Over the last few days, the 5mm (or is it 6mm? - can't remember) plywood has been laid over the deck planking.
A fairly time consuming task with the shape of each panel being modified until a fag-paper fit is obtained with adjacent structures. There are 14 panels to be done, for each the process is the same. First the deck planking is "wetted out" with un-thickened epoxy, followed by the plywood panel - making sure the edges are well saturated.
Then batches of thickened epoxy are made up and spread over the wetted out deck planking with a notched scraper. Working as quickly as possible in this heat and trying to use the coolest part of the day first thing in the morning, otherwise the 1st section applied is already going off by the time you get to apply the panel. This will mean limited squeeze-out of excess epoxy, but more importantly leave voids under the ply leading to rot potential.
The ply panel is laid onto the deck and pushed home against adjacent objects i.e. cabin side or neighbouring panel. Then using the nylon brads and pneumatic nail gun, an edge is secured at about 1 to 1.5 inches intervals. Then working towards the outside edge of the deck, a grid pattern of nails at about 2" pitch are driven in, hopefully generating a wave of excess epoxy under the advancing front of secured plywood, until the edge of the boat is reached (and it oozes out all over the floor...). Hopefully this means there will be no air pockets trapped underneath and the surface will be uniform and smooth.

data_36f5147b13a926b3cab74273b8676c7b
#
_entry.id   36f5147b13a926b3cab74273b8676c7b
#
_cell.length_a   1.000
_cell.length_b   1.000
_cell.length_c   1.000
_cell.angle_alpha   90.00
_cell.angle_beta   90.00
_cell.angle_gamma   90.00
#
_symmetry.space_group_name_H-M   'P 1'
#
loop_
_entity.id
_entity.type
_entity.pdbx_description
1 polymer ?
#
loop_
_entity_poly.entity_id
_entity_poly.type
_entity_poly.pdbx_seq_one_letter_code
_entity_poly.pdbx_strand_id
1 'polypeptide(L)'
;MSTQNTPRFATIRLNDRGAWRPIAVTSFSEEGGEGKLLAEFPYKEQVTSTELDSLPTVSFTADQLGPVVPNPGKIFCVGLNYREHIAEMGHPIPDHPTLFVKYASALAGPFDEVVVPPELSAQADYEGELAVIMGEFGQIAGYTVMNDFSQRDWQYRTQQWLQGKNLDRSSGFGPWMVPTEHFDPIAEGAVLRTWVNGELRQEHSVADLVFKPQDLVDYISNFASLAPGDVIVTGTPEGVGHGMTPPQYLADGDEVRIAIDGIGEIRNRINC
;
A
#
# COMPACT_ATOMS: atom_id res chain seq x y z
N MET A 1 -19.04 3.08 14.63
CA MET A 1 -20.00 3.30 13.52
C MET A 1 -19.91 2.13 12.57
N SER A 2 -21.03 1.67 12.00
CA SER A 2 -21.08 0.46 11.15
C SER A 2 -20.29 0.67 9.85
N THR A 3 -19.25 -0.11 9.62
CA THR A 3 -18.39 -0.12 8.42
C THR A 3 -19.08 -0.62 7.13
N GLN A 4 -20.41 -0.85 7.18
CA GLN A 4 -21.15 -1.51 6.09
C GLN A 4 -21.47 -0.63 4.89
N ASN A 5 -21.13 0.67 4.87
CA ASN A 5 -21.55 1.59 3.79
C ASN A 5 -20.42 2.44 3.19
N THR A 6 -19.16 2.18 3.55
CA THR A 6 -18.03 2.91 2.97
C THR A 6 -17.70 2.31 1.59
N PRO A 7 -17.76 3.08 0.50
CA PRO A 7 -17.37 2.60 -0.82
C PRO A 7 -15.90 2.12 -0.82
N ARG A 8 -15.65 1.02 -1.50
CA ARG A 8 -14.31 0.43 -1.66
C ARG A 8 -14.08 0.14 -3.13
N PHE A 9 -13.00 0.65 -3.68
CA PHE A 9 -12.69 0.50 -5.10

It is only really possible to do one panel at a time - each previous one needing to be cleaned up before the epoxy gets too hard and to making sure that a clean joint can be made between the next panel.
By the end of the week all but the 1st panel at the bow - which has a lot of curvature and is being clamped down for a couple of weeks to induce some bend and a couple of little strips by the aft sheetman's hatch, are fixed.
When these are fitted, the next task is to fair all the sunken nail heads and any undulations that may be present at the panel joints, ready for the application of the glass mat.
However, the main reason for doing this at this stage is to cut the hole for the rudder tube. This will allow me to determine the exact final depth of the tube from the underside of the hog to the top of the boss that sits on the deck and allow the fabricator of the rudder assembly to machine the bronze tiller casting I had done some months ago, so the two mate together without either binding or being too high off the deck...